PGP: 2C15F1A9      Fingerprint: 73 6D C2 51 93 A0 01 E7 65 E8 64 7E 14 A4 AB A5

(Continue reading)

Alexey Melnikov | 2 Jun 00:50 2004

Re: Back-references and USEAGE

Nick Boalch wrote:

> Charles Lindsey wrote:
>
>>>>   4. Even the presence of "Re: " at the start of a Subject may
>>>>      occasionally be misleading, because it might have been
>>>>      deliberately placed there by a perverse poster rather than having
>>>>      been generated automatically by a followup agent.
>>>
>>> I don't think there's really any call for the word 'perverse' 
>>> there... a Subject-header starting with "Re: " is perfectly 
>>> legitimate, after all.
>>
>> Yes, perhaps that it a bit OTT, although it does represent the 
>> actualité.
>> I don't think anyone has ever seen a Subject starting with "Re: " unless
>> it has been autamatically generated, or it was a poster genuinely trying
>> to join an ongoing discussion, or it was some show-off trying to be
>> "clever".
>
>
> That's probably true, but by our own draft's definition it is an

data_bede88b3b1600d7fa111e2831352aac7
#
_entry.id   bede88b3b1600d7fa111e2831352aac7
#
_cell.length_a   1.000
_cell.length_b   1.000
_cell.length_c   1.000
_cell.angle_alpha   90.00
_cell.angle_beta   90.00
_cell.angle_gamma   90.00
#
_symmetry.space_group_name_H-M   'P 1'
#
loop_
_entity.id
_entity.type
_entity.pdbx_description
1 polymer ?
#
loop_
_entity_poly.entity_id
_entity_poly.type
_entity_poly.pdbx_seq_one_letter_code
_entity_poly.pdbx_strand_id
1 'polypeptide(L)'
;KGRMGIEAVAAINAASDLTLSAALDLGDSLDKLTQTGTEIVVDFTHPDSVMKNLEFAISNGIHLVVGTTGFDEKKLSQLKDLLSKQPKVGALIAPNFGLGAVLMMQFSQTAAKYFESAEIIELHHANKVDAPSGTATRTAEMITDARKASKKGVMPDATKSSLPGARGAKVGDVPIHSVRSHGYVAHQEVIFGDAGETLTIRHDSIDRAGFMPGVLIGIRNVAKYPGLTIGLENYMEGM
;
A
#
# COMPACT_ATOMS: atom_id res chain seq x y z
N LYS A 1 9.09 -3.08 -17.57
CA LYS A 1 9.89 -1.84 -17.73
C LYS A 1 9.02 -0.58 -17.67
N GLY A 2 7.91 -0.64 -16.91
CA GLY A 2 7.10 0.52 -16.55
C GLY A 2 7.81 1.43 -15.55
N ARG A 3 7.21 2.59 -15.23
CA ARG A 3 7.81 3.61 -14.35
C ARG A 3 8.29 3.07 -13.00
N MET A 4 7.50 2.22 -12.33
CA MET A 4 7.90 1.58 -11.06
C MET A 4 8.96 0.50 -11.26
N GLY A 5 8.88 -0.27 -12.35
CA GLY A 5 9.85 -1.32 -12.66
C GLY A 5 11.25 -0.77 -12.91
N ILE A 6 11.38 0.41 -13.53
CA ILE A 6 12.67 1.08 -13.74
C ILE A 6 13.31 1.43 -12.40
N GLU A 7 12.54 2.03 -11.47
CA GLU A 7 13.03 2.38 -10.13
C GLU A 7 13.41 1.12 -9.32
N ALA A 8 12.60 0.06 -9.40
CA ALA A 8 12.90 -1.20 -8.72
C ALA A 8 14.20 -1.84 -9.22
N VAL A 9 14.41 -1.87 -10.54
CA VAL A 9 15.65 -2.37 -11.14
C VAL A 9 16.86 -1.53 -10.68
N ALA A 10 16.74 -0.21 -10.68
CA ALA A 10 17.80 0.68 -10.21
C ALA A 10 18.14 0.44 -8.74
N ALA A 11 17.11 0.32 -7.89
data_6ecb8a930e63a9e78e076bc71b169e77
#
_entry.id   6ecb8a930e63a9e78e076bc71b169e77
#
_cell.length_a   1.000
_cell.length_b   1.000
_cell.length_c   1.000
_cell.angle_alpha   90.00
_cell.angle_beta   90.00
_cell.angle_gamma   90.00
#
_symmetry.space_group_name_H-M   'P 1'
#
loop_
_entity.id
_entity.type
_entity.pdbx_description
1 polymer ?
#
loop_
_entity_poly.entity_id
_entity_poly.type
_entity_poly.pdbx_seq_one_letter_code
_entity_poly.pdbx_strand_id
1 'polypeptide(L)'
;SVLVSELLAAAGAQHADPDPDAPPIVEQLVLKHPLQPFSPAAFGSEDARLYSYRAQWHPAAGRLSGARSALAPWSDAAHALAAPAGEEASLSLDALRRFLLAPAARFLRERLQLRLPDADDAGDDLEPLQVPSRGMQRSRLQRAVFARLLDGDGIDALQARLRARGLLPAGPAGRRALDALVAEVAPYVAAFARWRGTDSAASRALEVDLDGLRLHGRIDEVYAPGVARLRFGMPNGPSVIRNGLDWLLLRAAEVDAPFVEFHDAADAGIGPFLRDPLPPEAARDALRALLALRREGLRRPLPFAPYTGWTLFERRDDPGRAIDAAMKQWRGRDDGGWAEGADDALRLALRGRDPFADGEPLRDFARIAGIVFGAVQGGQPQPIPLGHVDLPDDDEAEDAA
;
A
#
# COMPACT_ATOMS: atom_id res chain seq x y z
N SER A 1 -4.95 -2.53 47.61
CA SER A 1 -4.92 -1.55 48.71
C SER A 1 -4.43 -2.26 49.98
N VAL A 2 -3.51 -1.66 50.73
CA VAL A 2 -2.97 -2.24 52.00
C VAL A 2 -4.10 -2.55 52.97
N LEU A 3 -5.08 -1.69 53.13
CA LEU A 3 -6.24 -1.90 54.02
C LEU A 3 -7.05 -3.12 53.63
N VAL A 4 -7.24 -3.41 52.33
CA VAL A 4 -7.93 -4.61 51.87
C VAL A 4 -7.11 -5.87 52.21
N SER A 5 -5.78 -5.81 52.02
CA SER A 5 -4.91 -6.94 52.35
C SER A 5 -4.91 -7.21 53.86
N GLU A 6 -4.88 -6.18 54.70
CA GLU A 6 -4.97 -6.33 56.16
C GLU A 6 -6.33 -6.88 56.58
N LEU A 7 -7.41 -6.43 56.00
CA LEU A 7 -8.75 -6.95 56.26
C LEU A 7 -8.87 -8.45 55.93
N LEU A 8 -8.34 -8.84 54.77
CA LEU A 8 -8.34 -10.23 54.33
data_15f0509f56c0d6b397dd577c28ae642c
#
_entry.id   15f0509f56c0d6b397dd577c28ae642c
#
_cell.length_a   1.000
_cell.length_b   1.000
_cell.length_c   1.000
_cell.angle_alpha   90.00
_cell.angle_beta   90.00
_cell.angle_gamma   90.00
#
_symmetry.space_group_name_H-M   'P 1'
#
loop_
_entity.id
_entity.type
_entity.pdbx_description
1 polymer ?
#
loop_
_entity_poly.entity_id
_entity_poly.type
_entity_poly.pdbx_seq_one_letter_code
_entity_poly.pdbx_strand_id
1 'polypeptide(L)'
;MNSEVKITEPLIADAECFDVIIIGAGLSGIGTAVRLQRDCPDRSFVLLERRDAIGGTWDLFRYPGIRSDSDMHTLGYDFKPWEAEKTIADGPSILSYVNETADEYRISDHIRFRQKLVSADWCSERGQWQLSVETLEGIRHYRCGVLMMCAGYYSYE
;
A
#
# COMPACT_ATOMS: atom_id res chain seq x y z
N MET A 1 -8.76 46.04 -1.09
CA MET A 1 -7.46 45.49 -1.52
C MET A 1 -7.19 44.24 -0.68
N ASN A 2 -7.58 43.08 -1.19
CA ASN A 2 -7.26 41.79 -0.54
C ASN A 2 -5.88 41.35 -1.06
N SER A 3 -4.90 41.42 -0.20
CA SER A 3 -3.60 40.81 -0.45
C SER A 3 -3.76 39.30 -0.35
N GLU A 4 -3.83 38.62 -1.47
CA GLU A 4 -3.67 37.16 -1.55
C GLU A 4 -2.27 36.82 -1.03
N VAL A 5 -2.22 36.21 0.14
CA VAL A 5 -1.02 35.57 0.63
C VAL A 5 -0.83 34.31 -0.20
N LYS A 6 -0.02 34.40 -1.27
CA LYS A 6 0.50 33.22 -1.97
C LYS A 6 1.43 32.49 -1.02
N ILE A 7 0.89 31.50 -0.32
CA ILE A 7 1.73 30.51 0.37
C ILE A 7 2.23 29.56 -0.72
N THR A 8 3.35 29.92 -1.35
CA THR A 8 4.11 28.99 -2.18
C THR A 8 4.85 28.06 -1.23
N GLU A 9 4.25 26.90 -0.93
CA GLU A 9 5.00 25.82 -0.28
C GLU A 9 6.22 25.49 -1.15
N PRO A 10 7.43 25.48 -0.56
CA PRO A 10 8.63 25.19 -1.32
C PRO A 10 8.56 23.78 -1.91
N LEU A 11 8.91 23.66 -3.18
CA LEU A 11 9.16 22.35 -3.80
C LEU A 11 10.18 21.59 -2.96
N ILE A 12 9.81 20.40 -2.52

> entirely legitimate way to start the header, so I think we should tone 
> down the sentence to 'intentionally placed there by a poster as an 
> integral part of the Subject-content' or some such wording. 

This sounds reasonable to me.

Alexey

(Continue reading)

Bruce Lilly | 2 Jun 16:08 2004
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Re: injection and moderated newsgroups

Charles Lindsey wrote:
> In <40B7D35D.4020807 <at> erols.com> Bruce Lilly <blilly <at> erols.com> writes:
> 
> 
>>If I understand Russ correctly, he is saying that it is *NOT* clear what
>>*the* moderation status of a group is, precisely *because* there is no
>>central authority.
> 
> 
>>Do you agree with that or not?
> 
> 
> No, is is clear in 99.99% of cases

Please cite the source of the "99.99%" claimed statistic.  Or admit that it
is yet another unsubstantiated claim.

>  it is clear _in_spite_of_ the fact that
> there is no central authority. See our section 9:
> 
>    ......... Usenet is a prime example
>    of an Internet Adhocratic-Anarchy; that is, an environment in which
>    trust forms the basis of all agreements.  It works.

We are not discussing whether or not Usenet "works" for some unspecified
definition of "works".  We are discussing text which is either suitable
for a Standards Track RFC or not suitable.

A putative "standard" that doesn't address 100% of the requirements
that *that* document places upon would-be compliant software is not
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Gmane